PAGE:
For all the talk of New England singer/songwriter Ray LaMontagne's folksy craft and winsome ways, in 2014 the gentle beardo with the raspy voice and nicely rhapsodic vibes has added dramatic psychedelia to his mix. At first, LaMontagne's dip into hallucinogenic waters could only be found on his new album, Supernova , produced by Black Keys' Dan Auerbach. But with Saturday's show at Camden's Susquehanna Bank Center, LaMontagne proved he was taking Supernova 's tip and moving toward trippy Timothy Leary-inspired sights and sounds to go with his heartfelt emotionalism - an electric Kool-Aid acid test with maple syrup replacing the psilocybin.
ENTERTAINMENT
February 18, 2014 | By A.D. Amorosi, For The Inquirer
Of all musical birthdays worth celebrating (there aren't as many as you've been led to believe), one particularly quirky event has warm local value: the 20th anniversary of G. Love and Special Sauce's first album. South Street busker Garrett "G. Love" Dutton - laid-back singer, guitarist, harmonicist - hooked up with out-of-towners Jeff Clemens (drums) and Jim Prescott (upright bass) for a then-unique trio based as much in hucklebucking folk and blues as it was in hip-hop. The group's sloppy, tangy tones quickly found their way to Okeh/Epic, and their eponymous album dropped in 1994, influencing the like-minded relaxed-fit Jack Johnson, whose success sadly surpassed theirs but led to a friendship and contract with his record label.
NEWS
July 16, 2012 | By A.D. Amorosi and FOR THE INQUIRER
If alternative hip hop ever went looking for heroes, it could have thrown a rock and hit two of them on Saturday night when producer/rapper EL-P and MC Killer Mike packed the Trocadero. Not to be confused with progressive-rock elders ELP (Emerson Lake and Palmer), the Brooklyn-raised Jaime Meline has been making noncommercial, noisily low-fidelity music with harsh lyrics since the 1990s with his Company Flow trio. After going solo, he put his money where his mouth was in the early 2000s when he started the Def Jux label and released equally adventurous offerings such as Aesop Rock and Philly's RJD2.
NEWS
May 16, 2012 | By Dan DeLuca, Inquirer Music Critic
With Mayor Nutter as his opening act, hip-hop mogul and rapper Jay-Z stood atop the Philadelphia Museum of Art steps. His theme: Made in America, the music festival - announced Monday morning - that will take over the Benjamin Franklin Parkway on Labor Day weekend. Jay-Z, whose given name is Shawn Carter, was saying he embarks on a venture only if it has potential to be great. Just then, a fan shouted, "You're the best, Hov!", a shortening of "Jayhova," one of the MC's noms de rap. Without missing a beat, Jay-Z answered back: "I agree.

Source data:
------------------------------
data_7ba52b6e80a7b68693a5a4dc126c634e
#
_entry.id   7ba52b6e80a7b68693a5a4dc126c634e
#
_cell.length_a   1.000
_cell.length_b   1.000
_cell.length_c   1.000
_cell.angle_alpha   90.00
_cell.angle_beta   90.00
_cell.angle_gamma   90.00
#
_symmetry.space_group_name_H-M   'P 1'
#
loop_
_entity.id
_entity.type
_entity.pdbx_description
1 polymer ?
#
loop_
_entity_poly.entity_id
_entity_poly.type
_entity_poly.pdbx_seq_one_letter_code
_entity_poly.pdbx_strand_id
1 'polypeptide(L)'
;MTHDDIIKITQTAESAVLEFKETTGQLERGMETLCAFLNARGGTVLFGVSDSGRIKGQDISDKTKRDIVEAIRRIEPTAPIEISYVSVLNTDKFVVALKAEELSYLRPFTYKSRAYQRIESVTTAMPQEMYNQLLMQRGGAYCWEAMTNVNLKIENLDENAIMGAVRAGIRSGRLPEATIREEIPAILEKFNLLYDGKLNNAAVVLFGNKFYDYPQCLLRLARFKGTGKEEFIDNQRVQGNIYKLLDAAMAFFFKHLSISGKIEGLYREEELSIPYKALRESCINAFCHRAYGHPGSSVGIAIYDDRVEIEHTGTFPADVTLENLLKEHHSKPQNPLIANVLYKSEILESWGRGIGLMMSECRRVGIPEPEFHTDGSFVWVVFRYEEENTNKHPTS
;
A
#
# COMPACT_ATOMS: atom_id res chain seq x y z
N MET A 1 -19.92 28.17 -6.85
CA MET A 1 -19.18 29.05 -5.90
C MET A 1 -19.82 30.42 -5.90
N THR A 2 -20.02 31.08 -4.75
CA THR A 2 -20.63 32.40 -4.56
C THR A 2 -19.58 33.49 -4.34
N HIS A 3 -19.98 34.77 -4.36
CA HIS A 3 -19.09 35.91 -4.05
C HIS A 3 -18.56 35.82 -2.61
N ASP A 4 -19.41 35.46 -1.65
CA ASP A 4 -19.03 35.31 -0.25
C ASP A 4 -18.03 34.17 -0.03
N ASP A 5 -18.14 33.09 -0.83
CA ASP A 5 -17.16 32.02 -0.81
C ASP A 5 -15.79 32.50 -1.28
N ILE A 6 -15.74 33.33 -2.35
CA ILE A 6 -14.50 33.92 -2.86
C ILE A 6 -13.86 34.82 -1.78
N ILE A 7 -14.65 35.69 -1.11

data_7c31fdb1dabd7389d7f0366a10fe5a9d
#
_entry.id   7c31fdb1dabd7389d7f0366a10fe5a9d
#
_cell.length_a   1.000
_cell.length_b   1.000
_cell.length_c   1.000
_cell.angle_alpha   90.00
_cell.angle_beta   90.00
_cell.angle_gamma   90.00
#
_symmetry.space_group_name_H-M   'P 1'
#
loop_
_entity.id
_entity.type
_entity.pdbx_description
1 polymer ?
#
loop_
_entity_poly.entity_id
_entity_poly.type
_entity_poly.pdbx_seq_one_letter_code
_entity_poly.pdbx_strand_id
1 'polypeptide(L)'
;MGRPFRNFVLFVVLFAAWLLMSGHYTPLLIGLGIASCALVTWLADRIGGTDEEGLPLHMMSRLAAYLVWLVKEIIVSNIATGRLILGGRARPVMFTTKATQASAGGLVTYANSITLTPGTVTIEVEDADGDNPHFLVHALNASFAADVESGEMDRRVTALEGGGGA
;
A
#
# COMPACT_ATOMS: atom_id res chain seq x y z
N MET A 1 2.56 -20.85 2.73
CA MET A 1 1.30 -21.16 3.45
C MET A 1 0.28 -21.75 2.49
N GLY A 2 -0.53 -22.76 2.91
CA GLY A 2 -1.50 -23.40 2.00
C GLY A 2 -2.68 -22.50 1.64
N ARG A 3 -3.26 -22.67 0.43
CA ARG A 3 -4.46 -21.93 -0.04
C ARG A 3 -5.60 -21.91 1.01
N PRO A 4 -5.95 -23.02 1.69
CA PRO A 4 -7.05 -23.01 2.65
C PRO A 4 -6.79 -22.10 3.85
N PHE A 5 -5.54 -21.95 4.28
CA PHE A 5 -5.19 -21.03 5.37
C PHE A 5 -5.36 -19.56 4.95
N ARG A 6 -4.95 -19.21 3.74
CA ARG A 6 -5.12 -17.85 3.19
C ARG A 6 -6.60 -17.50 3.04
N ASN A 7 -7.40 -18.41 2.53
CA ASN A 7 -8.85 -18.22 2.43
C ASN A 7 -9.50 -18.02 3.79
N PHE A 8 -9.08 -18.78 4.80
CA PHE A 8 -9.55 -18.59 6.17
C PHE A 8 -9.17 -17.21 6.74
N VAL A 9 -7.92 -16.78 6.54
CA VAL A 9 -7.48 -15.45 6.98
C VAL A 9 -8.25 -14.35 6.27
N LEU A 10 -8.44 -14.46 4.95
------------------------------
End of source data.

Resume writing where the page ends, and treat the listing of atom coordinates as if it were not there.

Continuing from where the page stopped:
SPORTS
January 13, 2012 | by Vegas Vic, gabrielk@phillynews.com
Saints (-3) over 49ERS: Give Jim Harbaugh credit for taking San Francisco from 6-10 to 13-3 in his first season. But sit down while we put the Niners season under the microscope. They won the NFC West, the worst division in the NFL. Big Deal! Beating the Rams, Seahawks and Cardinals is not impressing me. OK, the 49ers have a solid running game, an OK quarterback in Alex Smith, and a very, very good defense. Lemme go back to the QB slot. Smith has had big problems in three games against New Orleans.
NEWS
May 22, 2011
Bill Skiles, 79, the wacky half of the Skiles and Henderson comedy duo, who entertained audiences for five decades with his sound effects, mimicry, and improvised musical instruments, died Monday at home in St. Cloud, Fla. The cause was kidney cancer, said his wife, Arlene. Mr. Skiles and Pete Henderson began their collaboration in Orange County, Calif., where they grew up. Starting as an act at Disneyland in the late 1950s, they worked their way up to Las Vegas showrooms, national television, and touring as the opening act for the Carpenters and the New Christy Minstrels.
NEWS
May 15, 2010 | By Mario F. Cattabiani and Angela Couloumbis INQUIRER STAFF WRITERS
Every two years about this time, the 203 seats of the state House of Representatives and half the 50 Senate seats are on the ballot. But beyond that, this is not your typical legislative primary election. Races will play out Tuesday as an opening act for the fall elections, when contests will determine control of the House - and perhaps which party holds the upper hand in the once-a-decade redistricting process. Democrats and Republicans will be vying for that control even as both parties have been humbled and hobbled by corruption scandals.
NEWS
March 8, 2010 | By AinĀ Doley FOR THE INQUIRER
Just before showtime, The Beat (100.3 FM) tweeted that Saturday's Omarion show with special guest Marques Houston at the TLA had been sold out, and the predominantly female crowd chanted "Marques! Marques! Marques!" as the former member of the R&B boy band Immature hit the stage. Houston hung around the edge of the stage crooning just four songs while offering sneak peaks at his abs during his 20-minute set. Full of raunchy posturing and dedications to "all the freaks out there," his onstage persona was like bad soap-opera acting.
NEWS
May 4, 2009 | By A.D. Amorosi FOR THE INQUIRER
Until Friday's Electric Factory show, the hype surrounding Lady Gaga seemed too good to be true. Lada Gaga's 2008 debut, The Fame, offered a mirthful mix of theatrical electronic disco and grand glam pop filled with snitty, pithy lyrics and coy vocals rich in cold soul. While Gaga, born Stefani Joanne Angelina Germanotta, had her hands in Fame's production, playing and songwriting, she's also a fashion maven with an eye toward wearing asymmetrical '80s tops, bodysuits instead of pants, and complementing her ensembles with an eyewear selection of disco-ball masks and TV-screen sunglasses.
ENTERTAINMENT
July 11, 2008 | By Steve Klinge FOR THE INQUIRER
In January, Sharon Little was waiting on tables in Ardmore and West Chester and singing in coffee shops like Ardmore's MilkBoy, with a self-released CD and an EP to her name. On Saturday night, she will be opening for Robert Plant and Alison Krauss at the Mann Center for Performing Arts, one of her 34 dates on their stellar "Raising Sand" tour. It's been a rapid trajectory this year for the 28-year-old, but Little's no overnight sensation. She's been singing - jazz, blues, pop - since she was 16, and her unwavering goal has been to "Follow That Sound," as she declares on the opening track of her CBS debut, Perfect Time For A Breakdown.